Shadow IT is hardware or software that’s not acquired or supported by the IT department, and the term generally has a negative ring to it. “Shadow IT” implies the IT department can’t control the technology used in the organization or doesn’t know about it in the first place, which can be troublesome for any successful IT asset management program.
Shadow IT indicates that an organization isn’t meeting end-users’ needs for productivity tools.
Versions of shadow tech have been around for a long time. For example, in the years after secretaries and receptionists were common but before voicemail was ubiquitous, employees may have brought in answering machines to hook up to their work phones. Generally shadow IT speaks to employees’ desire to have access to the tools they need, and sometimes it goes along with a perception of IT as the “Department of No.” Consumerization of IT and the cloud have greatly ramped up the opportunities for shadow IT.
What’s Bad About Shadow IT
Obvious problems with shadow IT mostly involve security. Who’s to say what could happen to data that’s shared between employees who install personal versions of DropBox on their devices? Unsupported IT assets expose organizations to data loss, particularly when unsecured public clouds are used. Furthermore, shadow IT makes it much harder to find and address security vulnerabilities. It can put the IT team in the position of catching up and trying to regain control of the organization’s IT assets. IT asset management is all about knowing what IT assets exist, who they’re assigned to, and what they’re used for, and shadow IT throws a wrench into all of that.
What’s Good About Shadow IT
Shadow IT indicates that people want to get stuff done efficiently. And it also shows that end-users are perhaps more technologically savvy than they’re given credit for. Plus, shadow IT can result in development of new efficiencies, and can even save companies significant sums of money. The devices and applications that end-users find on their own (or even develop on their own in some cases) can increase agility and drive productivity gains that can put an organization ahead of its competitors, and isn’t that what every organization ultimately wants?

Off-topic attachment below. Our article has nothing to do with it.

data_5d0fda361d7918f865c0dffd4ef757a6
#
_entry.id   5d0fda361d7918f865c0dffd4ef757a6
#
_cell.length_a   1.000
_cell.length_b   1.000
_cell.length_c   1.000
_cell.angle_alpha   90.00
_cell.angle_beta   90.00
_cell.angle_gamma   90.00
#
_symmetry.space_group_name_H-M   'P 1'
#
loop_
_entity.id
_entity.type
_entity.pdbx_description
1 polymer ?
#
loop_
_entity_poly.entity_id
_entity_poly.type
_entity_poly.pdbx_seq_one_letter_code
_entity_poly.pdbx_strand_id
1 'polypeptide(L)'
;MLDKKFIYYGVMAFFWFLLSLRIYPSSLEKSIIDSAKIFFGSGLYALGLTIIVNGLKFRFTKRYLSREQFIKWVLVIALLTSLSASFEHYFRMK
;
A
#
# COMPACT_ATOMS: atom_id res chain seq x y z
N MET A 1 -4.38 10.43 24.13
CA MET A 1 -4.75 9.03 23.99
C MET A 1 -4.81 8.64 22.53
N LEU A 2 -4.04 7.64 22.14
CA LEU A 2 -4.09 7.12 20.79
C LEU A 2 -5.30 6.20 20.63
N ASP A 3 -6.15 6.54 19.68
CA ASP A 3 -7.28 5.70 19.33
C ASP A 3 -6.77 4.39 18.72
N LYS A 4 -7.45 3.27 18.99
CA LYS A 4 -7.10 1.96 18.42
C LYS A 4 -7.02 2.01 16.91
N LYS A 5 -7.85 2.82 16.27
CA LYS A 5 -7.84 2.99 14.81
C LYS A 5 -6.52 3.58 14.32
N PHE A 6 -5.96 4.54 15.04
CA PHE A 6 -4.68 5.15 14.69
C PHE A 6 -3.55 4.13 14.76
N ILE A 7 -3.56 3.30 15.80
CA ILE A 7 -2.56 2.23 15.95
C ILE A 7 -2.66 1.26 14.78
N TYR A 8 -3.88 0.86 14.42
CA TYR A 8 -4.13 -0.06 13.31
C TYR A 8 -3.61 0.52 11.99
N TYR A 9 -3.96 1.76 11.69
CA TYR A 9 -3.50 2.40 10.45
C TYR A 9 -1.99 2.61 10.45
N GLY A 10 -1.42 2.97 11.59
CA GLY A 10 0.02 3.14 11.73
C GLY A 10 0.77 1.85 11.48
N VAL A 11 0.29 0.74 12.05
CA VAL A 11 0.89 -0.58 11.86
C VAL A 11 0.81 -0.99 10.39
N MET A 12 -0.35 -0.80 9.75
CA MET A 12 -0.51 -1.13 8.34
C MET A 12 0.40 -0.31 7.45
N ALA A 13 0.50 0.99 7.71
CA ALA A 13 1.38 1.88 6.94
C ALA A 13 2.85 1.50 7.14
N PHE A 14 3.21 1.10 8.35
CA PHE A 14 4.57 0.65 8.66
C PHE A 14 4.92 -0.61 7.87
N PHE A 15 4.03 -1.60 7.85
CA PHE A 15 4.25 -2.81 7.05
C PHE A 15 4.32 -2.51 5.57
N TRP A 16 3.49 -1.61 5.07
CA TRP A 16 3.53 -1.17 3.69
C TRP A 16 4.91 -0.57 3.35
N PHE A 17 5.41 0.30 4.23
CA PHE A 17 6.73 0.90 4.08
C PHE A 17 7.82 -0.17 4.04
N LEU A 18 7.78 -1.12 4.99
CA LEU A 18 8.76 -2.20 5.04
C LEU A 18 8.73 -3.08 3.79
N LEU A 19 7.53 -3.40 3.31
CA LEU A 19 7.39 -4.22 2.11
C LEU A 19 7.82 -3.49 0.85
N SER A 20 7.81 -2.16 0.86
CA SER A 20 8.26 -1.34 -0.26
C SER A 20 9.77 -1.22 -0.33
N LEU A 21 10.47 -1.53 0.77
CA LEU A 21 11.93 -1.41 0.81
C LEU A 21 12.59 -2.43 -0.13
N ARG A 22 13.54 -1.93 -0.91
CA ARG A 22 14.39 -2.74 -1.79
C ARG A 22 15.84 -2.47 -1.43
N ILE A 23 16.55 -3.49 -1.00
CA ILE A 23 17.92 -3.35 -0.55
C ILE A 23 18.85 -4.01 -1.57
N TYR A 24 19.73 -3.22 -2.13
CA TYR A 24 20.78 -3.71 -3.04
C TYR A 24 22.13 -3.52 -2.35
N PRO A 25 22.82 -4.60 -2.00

Ways for IT Asset Management to Cope With Shadow IT
IT asset management can’t address shadow IT if it doesn’t know about it. So it’s important that the IT service management team knows what end-users are doing. Even organizations that acknowledge the existence of shadow IT often underestimate the extent of it. The two main options for learning the extent of shadow IT in an organization are identifying traffic to and from third-party cloud apps (like DropBox and Skype) and declaring at least temporary amnesty on shadow IT. Giving end-users an opportunity to explain why they downloaded a third-party app lets the IT service management team know what needs exist and what solutions are available and can allow them to alter their support accordingly.
Companies that use freelancers or contractors may have an added level of difficulty, because sharing of documents and data are central to a lot of contract and freelance work. The solution may involve use of containerization technology or mobile application management (MAM) so that contractors can do their work without causing undue security risks.
When shadow IT comes out of the shadows, it’s a prime opportunity to use IT asset management to gain better control over end-user devices and applications. The next step may be some form of enterprise mobility management, mobile device management (MDM) or MAM. It will require an investment of time and effort, but ultimately will give the IT service management team better understanding of end-users and a basis for better IT asset management.
IT asset management can’t simply pretend that shadow IT doesn’t exist. Great IT service management depends on knowing what hardware and software people are using to get their work done, even if it wasn’t acquired through traditional corporate IT channels. With a great IT asset management solution, you can not only take advantage of time-savers like barcodes and QR codes, but you can use risk management tools that scan your network and alert you when someone downloads an app on a network machine.